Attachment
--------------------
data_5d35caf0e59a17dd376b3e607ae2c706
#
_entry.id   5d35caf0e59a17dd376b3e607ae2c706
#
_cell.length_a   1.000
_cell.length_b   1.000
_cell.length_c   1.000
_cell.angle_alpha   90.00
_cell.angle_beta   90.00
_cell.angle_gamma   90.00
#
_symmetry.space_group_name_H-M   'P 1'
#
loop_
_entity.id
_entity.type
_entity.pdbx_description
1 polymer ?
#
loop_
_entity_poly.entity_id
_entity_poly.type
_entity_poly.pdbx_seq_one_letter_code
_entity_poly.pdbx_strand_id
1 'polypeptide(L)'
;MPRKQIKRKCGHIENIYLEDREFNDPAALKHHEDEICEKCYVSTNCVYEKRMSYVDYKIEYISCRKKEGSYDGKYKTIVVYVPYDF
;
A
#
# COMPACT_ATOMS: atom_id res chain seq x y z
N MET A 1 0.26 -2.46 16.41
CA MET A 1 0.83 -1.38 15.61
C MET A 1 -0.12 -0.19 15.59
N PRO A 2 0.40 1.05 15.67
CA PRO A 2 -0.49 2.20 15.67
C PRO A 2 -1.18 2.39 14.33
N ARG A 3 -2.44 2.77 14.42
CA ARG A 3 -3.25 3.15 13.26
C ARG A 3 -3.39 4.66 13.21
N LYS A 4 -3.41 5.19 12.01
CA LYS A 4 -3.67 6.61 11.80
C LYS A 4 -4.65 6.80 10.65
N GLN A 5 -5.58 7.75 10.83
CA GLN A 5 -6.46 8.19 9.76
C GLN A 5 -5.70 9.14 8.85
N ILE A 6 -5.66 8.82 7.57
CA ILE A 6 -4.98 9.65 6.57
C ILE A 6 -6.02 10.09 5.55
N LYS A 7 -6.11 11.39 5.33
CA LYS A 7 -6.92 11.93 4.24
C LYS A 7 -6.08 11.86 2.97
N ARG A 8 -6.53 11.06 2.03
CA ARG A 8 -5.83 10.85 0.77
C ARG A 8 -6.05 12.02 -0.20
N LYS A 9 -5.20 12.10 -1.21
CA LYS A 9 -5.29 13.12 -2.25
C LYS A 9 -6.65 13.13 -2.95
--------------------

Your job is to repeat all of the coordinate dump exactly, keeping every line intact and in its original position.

data_5d35caf0e59a17dd376b3e607ae2c706
#
_entry.id   5d35caf0e59a17dd376b3e607ae2c706
#
_cell.length_a   1.000
_cell.length_b   1.000
_cell.length_c   1.000
_cell.angle_alpha   90.00
_cell.angle_beta   90.00
_cell.angle_gamma   90.00
#
_symmetry.space_group_name_H-M   'P 1'
#
loop_
_entity.id
_entity.type
_entity.pdbx_description
1 polymer ?
#
loop_
_entity_poly.entity_id
_entity_poly.type
_entity_poly.pdbx_seq_one_letter_code
_entity_poly.pdbx_strand_id
1 'polypeptide(L)'
;MPRKQIKRKCGHIENIYLEDREFNDPAALKHHEDEICEKCYVSTNCVYEKRMSYVDYKIEYISCRKKEGSYDGKYKTIVVYVPYDF
;
A
#
# COMPACT_ATOMS: atom_id res chain seq x y z
N MET A 1 0.26 -2.46 16.41
CA MET A 1 0.83 -1.38 15.61
C MET A 1 -0.12 -0.19 15.59
N PRO A 2 0.40 1.05 15.67
CA PRO A 2 -0.49 2.20 15.67
C PRO A 2 -1.18 2.39 14.33
N ARG A 3 -2.44 2.77 14.42
CA ARG A 3 -3.25 3.15 13.26
C ARG A 3 -3.39 4.66 13.21
N LYS A 4 -3.41 5.19 12.01
CA LYS A 4 -3.67 6.61 11.80
C LYS A 4 -4.65 6.80 10.65
N GLN A 5 -5.58 7.75 10.83
CA GLN A 5 -6.46 8.19 9.76
C GLN A 5 -5.70 9.14 8.85
N ILE A 6 -5.66 8.82 7.57
CA ILE A 6 -4.98 9.65 6.57
C ILE A 6 -6.02 10.09 5.55
N LYS A 7 -6.11 11.39 5.33
CA LYS A 7 -6.92 11.93 4.24
C LYS A 7 -6.08 11.86 2.97
N ARG A 8 -6.53 11.06 2.03
CA ARG A 8 -5.83 10.85 0.77
C ARG A 8 -6.05 12.02 -0.20
N LYS A 9 -5.20 12.10 -1.21
CA LYS A 9 -5.29 13.12 -2.25
C LYS A 9 -6.65 13.13 -2.95